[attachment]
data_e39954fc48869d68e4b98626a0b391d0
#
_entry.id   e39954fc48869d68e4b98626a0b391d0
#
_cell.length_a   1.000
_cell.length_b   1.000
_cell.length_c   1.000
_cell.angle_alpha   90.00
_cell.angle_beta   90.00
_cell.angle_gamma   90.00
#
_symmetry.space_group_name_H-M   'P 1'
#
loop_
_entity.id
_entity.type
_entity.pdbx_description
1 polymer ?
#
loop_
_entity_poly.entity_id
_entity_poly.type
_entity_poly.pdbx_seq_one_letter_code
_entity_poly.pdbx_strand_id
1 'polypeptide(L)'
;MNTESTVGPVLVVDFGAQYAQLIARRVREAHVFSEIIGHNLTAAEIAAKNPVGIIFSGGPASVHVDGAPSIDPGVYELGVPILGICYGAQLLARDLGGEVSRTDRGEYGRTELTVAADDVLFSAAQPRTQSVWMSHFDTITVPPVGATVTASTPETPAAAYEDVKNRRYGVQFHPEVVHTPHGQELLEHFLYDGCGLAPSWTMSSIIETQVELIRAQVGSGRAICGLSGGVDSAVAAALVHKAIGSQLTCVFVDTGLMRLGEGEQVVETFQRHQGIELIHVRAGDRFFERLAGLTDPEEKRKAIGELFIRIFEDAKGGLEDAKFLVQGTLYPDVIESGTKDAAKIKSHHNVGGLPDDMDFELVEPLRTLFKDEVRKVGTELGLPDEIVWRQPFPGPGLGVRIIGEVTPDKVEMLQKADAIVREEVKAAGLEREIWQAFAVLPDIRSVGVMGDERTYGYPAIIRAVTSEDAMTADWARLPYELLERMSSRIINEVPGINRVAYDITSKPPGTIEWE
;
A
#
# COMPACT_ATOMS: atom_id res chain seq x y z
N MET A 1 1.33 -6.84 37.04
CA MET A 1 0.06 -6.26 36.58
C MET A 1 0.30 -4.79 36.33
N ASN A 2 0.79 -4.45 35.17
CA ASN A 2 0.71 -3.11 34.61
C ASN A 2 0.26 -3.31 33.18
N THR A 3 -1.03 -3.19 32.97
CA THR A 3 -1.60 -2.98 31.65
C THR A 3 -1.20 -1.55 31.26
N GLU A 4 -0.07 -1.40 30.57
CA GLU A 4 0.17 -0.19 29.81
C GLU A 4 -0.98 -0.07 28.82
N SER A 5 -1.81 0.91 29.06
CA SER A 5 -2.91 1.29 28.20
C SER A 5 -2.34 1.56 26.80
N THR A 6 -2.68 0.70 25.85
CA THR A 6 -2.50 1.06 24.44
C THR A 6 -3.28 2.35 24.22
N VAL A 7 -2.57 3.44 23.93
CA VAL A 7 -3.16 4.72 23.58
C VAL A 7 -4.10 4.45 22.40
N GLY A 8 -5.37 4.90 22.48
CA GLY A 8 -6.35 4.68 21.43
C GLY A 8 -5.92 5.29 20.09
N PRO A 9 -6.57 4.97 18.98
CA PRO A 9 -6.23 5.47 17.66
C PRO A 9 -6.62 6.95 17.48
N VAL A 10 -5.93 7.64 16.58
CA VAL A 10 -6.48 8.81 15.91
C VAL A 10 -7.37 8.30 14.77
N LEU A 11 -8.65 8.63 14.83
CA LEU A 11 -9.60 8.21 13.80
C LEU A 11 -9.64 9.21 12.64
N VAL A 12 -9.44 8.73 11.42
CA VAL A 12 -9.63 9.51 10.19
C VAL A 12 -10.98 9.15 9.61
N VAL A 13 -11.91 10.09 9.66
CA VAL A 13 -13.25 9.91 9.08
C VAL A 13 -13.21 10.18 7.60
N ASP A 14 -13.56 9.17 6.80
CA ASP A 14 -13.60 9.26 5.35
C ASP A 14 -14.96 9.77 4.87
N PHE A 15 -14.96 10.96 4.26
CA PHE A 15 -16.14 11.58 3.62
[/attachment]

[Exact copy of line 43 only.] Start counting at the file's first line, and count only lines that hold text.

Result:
N SER A 5 -1.81 0.91 29.06